Quote of the day—Gary Kleck

The term ‘loophole’ suggests that it was a minor, unintended flaw in the design of the law, something inadvertently overlooked by lawmakers, when it was actually the very intentional result of a carefully worked-out political compromise between those who wanted background checks on all gun acquisitions and those who did not want any at all.

Gary Kleck
January 7, 2016
PolitiFact Sheet: 3 things to know about the ‘gun show loophole’
[This article does a good job of explaining the facts about the “gun show loophole”. I particularly like this part:

Our findings show that there is, in fact, an exemption in the law. But the exemption pertains to who sells the guns rather than where they sell them.

And that distinction is critical. The anti-gun crowd uses deliberate deception (it’s part of their culture) in an attempt to get laws passed which would be far less likely to get support if they were to be truthful.

I also found this to be of interest:

Professors at Northeastern and Harvard universities conducted a gun survey in 2015 that isn’t yet published. The national survey of 4,000 non-institutionalized adults found that 22 percent of the people who purchased guns — at gun shows, stores or elsewhere — underwent no background check, said Matthew Miller, professor of Health Sciences and Epidemiology at Northeastern University and co-director of the Harvard Injury Control Research Center.

When researchers excluded purchases between family and friends, that number dropped to 15 percent, which equates to approximately 5 million gun owners whose most recent purchase did not involve a background check.

I sent an email to Miller that said, in part:

I have some questions about the study referenced.

When will this study will be published?

A “background check” is not a black and white activity. Did your study consider the seller requiring the purchaser possess a concealed carry license a “background check” or not? There are other indirect “background checks” possible as well. For example, some gun organizations require a concealed carry and/or background check for membership. Hence any member of the organization has had a background check at some point in the not too distance past.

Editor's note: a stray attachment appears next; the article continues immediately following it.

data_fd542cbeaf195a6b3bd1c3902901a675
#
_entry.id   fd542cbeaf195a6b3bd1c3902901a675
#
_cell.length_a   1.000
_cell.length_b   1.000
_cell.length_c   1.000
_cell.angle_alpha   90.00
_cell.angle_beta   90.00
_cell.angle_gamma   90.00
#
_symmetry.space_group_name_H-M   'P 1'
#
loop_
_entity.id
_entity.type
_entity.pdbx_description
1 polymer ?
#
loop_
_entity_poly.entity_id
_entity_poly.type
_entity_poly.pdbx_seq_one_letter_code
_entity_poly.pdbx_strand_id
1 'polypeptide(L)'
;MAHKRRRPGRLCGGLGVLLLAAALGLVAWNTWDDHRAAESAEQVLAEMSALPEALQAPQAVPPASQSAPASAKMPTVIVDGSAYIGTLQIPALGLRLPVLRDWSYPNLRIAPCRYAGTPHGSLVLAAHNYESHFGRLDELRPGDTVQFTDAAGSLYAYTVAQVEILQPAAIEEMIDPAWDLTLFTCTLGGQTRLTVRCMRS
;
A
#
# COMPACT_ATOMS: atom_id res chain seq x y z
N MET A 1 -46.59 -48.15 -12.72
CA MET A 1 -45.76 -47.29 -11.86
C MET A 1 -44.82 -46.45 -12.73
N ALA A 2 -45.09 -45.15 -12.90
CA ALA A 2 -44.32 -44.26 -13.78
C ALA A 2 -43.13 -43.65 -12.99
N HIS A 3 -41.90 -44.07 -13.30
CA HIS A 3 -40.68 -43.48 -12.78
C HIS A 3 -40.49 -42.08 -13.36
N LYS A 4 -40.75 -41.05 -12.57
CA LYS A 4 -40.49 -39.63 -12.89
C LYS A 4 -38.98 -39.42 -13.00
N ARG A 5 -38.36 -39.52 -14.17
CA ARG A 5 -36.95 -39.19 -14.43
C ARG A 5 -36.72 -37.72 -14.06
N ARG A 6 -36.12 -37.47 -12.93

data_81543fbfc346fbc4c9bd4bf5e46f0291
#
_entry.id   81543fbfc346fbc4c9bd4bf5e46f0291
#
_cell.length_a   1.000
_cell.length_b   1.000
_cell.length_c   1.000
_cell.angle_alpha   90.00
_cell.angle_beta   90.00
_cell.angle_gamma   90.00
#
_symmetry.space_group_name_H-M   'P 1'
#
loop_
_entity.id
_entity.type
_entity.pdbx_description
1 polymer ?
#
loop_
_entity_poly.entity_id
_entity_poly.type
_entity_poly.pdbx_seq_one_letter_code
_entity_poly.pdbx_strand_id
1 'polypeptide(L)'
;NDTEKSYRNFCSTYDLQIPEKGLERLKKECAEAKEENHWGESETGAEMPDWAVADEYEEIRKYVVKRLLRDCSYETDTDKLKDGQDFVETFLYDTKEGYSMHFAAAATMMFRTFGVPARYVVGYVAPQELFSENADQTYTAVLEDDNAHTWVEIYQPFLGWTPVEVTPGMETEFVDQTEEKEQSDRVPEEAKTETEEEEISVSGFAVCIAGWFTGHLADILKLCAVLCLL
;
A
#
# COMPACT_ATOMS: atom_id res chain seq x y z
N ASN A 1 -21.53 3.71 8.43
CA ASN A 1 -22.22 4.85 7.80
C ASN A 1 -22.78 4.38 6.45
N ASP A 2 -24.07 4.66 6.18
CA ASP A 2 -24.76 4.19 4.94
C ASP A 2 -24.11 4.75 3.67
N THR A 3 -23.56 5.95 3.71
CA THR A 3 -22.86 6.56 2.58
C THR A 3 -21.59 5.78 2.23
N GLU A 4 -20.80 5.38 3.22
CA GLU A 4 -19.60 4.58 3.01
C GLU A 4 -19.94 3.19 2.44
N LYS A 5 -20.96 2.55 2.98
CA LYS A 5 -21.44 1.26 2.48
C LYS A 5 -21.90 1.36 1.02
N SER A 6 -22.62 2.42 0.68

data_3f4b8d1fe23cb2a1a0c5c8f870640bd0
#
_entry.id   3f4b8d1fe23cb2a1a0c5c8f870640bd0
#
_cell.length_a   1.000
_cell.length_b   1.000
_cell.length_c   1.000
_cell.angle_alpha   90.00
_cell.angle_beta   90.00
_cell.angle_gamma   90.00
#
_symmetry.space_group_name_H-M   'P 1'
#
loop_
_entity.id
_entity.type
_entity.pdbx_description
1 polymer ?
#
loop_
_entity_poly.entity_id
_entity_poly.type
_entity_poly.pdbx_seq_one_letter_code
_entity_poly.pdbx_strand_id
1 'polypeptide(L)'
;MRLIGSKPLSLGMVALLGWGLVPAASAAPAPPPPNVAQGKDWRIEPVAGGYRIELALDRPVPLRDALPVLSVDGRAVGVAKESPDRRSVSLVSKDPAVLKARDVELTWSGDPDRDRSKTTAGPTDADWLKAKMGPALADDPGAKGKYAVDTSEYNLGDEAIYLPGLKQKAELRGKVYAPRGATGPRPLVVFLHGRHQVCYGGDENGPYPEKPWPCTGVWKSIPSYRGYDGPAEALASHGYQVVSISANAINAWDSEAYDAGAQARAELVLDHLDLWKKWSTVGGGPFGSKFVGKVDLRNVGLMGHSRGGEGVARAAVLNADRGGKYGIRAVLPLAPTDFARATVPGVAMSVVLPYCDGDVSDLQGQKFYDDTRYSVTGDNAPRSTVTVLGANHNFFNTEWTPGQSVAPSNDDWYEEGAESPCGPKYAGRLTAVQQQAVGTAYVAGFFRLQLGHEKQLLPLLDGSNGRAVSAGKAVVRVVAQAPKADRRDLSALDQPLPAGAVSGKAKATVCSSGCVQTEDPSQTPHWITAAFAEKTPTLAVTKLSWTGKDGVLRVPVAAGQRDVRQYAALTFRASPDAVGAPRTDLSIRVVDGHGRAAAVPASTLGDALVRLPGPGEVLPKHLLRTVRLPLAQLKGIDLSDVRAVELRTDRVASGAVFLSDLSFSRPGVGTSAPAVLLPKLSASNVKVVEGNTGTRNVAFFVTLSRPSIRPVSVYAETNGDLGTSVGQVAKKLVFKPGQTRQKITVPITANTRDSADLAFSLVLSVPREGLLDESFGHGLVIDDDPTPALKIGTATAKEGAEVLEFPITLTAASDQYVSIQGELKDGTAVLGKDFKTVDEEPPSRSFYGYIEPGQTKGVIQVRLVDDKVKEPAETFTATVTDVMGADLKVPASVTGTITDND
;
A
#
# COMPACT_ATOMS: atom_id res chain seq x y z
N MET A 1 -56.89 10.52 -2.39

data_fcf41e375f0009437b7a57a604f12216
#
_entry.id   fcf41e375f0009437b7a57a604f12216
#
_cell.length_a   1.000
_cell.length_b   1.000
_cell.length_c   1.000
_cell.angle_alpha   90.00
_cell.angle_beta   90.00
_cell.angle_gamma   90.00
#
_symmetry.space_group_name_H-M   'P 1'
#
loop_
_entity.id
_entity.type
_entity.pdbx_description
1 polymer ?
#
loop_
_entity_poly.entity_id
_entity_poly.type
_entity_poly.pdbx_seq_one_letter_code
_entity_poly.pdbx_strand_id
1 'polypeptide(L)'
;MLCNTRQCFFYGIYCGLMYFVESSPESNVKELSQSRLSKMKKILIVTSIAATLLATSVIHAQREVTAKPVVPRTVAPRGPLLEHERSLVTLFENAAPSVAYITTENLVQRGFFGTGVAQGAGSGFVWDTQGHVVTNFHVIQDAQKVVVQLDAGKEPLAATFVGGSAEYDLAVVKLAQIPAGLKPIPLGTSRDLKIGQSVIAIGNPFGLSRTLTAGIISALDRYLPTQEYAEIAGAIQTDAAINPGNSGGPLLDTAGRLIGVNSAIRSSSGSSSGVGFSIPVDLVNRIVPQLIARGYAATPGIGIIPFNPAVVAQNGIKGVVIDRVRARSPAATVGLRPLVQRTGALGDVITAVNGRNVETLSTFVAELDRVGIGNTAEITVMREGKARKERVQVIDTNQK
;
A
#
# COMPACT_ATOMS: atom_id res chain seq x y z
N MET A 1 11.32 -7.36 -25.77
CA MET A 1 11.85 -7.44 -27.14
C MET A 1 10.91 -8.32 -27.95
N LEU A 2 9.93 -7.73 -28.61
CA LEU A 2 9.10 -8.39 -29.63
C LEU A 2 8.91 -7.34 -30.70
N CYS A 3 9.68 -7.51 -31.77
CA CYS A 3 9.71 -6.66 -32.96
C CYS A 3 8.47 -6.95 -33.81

It’s unclear, but implied, that the way study was conducted was to ask 4,000 people if their most recent gun purchase was made without a background check. Is this true? If so, that raises an important issue as in the following scenario.

Suppose collectors of antique firearms purchase almost exclusively from private individuals at a rate of five firearms per year. If most people with only one (or very few) firearms purchase almost exclusively from licensed dealers, then it’s not possible to discern the overall number of sales without explicit background checks. In this situation there is a bias which results in an underestimation of the number of sales without explicit background checks.

Other scenarios are also possible that can give a bias in the other direction. Additional information is required to arrive at the true rate of explicit background checks.

But in any case, it would appear there is data which puts the upper limit on private firearm sales to people of unknown eligibility at about 15 percent. This is in contrast to the common, long known to be erroneous, claim of “40 percent”.

Now I wonder when (if?) this study will be released and if the anti-gun people will revise down their claims of the prevalence of firearm sales without background checks. Particularly when Miller receives a lot of money from the Joyce Foundation.—Joe]

Update: I sent the email to Miller four days ago on January 11th. No response yet.


6 thoughts on “Quote of the day—Gary Kleck

  1. I distrust polls like that; there is no way to tell if the people polled even knew what they were being asked. I would rather see some sort of formal poll where there is no question of the questions and answers.